Housing Authority Caught in Audit
The Los Angeles Daily News reports today that the City of Los Angeles's "Housing Authority "inappropriately" shifted $30 million to a nonprofit agency last year to avoid paying the cost of issuing excess rental vouchers, a new federal audit says.
The Los Angeles agency transferred the $30 million from its reserve accounts, then told the federal government it didn't have the money to cover the cost of as many as 1,500 vouchers issued to help low-income residents pay their rent, according to a memo from the U.S. Inspector General's Office and interviews conducted Monday with officials.
Auditors termed it a "deviation from program requirements" and an "inappropriate advance" when the Housing Authority transferred the money Dec. 31 to Los Angeles LOMOD West Inc., a nonprofit organization created in 1973 to develop low-income properties.
The money was transferred back March 30 on order of the federal government and used to cover Section 8 voucher costs, officials said. The inspector general did not recommend any other corrective action.
David Clark, the Housing Authority's acting Section 8 director, downplayed the results of the audit. He said the agency has transferred top management into other positions and is working closely with HUD to fix the underlying problem of issuing too many rental vouchers in an effort to ensure that all the money allocated is spent for low-income people needing housing.
"To us, this is sort of ancient history. We are on the road to recovery," Clark said.
"The Housing Authority has acknowledged that it did make mistakes and it needs to fix them and is fixing them," Clark said."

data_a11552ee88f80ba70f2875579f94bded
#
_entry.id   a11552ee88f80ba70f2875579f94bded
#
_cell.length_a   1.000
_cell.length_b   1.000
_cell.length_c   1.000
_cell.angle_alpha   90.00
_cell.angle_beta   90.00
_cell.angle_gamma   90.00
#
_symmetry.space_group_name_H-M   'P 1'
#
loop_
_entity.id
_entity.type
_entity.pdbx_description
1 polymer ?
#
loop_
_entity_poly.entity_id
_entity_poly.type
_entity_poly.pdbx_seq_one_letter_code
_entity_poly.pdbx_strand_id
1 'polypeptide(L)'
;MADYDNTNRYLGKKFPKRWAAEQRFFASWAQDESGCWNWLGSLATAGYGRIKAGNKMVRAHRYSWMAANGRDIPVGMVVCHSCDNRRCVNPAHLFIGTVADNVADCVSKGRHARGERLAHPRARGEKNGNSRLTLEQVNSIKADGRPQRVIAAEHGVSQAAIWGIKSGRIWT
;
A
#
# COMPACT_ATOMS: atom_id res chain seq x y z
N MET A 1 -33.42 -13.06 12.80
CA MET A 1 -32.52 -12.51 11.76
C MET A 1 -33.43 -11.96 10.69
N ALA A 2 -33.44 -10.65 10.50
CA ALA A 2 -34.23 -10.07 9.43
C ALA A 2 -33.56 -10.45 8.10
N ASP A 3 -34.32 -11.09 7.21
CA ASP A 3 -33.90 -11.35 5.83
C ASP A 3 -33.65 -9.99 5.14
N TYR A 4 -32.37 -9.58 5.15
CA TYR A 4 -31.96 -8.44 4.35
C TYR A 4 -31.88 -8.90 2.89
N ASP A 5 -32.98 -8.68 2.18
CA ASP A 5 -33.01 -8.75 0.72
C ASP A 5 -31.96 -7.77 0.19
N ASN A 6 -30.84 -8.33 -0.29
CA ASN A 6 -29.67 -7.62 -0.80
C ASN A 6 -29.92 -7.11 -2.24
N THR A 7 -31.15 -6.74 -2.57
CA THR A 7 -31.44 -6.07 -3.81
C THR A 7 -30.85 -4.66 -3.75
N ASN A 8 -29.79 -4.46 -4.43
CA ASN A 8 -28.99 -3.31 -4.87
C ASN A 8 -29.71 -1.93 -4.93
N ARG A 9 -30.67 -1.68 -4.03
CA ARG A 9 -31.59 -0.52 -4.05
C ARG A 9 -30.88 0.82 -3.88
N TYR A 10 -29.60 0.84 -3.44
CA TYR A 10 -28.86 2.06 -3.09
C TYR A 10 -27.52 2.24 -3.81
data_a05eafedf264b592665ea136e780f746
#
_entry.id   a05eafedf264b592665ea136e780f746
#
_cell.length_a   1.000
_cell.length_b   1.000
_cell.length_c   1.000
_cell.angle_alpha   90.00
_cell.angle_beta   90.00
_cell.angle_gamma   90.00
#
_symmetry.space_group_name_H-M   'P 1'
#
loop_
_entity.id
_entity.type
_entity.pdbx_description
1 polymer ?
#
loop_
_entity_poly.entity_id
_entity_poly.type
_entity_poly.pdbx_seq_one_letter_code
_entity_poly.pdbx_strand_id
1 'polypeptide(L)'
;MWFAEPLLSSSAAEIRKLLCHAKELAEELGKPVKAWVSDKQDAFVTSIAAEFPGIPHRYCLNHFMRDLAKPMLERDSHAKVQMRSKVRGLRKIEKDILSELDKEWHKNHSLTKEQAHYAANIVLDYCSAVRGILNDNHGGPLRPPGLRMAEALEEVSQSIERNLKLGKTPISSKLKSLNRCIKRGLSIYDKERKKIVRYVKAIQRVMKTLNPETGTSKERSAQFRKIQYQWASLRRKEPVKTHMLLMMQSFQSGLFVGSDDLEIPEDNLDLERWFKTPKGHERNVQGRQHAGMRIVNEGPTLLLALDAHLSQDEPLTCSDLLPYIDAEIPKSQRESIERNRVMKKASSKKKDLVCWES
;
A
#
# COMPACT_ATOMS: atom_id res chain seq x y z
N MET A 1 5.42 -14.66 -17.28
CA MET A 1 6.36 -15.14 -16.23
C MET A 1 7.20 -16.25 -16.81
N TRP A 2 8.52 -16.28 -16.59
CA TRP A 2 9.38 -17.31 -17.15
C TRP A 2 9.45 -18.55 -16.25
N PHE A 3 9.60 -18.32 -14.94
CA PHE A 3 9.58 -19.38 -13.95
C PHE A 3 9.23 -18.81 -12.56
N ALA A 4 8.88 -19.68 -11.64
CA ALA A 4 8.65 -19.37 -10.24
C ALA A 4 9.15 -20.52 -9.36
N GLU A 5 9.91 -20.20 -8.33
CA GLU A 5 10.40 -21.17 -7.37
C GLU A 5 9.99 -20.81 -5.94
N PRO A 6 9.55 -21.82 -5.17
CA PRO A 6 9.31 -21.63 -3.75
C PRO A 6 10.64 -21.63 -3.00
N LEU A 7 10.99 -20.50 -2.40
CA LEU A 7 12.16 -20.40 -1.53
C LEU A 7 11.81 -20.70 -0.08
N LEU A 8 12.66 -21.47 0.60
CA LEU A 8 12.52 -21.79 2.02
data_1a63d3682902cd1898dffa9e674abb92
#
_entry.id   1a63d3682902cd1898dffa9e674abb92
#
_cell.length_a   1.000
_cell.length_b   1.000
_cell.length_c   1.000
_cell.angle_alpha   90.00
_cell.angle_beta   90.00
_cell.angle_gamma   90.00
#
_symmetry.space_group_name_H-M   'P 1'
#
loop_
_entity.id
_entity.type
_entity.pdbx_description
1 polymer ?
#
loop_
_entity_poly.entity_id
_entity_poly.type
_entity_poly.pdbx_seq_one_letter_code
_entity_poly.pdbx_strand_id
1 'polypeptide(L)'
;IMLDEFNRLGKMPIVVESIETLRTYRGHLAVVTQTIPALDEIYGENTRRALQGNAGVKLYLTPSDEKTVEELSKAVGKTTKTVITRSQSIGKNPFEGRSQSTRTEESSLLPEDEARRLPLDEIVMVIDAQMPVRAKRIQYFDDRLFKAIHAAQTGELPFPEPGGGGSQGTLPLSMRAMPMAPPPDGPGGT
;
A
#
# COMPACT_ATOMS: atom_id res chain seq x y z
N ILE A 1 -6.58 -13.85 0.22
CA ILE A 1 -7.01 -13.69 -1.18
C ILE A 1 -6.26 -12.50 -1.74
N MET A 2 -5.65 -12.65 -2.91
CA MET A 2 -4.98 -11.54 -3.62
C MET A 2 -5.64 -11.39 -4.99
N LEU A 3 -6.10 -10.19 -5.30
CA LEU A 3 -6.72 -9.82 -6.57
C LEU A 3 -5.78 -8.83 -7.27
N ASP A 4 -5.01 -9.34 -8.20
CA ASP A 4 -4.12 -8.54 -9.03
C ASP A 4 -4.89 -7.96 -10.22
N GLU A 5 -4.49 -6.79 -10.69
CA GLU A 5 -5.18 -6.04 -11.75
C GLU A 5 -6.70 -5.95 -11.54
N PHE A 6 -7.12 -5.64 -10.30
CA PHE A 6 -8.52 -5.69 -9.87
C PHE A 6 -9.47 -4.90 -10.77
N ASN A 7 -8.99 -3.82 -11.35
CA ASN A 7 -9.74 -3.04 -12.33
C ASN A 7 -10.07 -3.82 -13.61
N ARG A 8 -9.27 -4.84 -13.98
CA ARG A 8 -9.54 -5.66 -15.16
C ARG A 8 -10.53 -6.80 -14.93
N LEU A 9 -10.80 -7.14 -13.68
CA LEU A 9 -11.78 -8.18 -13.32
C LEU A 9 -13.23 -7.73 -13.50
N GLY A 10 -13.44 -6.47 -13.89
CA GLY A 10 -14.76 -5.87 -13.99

Gee, Dave, what if the road to recovery leads to a slippery slope where we'll find ourselves hoisted by our own petard?
Bureaucrat double-talk aside, this is troubling news. The agency was combating the effects of a change in the federal government's housing policy.
According to the Daily News, "the federal government once encouraged issuing excess housing vouchers -- to reduce homelessness -- because not all with vouchers were likely to find privately owned apartments that meet government safety standards and price limits, said Linda Couch, deputy director of the National Low Income Housing Coalition.
But last year, as part of a cost-saving measure, Congress removed housing agencies' ability to issue excess vouchers. Couch and other housing advocates maintain that the Los Angeles Housing Authority was caught off guard.
Jan Breidenbach, executive director of the Southern California Association of Nonprofit Housing, blamed a national shortage of voucher funding on the federal government.
"This administration has put good housing authorities in a Catch-22," she said. Of the Los Angeles Housing Authority, she said, "I don't believe they were shifting money around to try to avoid costs. They were trying to get housing out to people who need it."
Given the shortage on funding for vouchers and the dearth of affordable housing in Southern California, we think it's going to be a long winter for the homeless in LA if the agency created to provide some relief can't obey its own regulations.
Picture credit: Hands in the Cookie Jar Productions, Dalon Huntington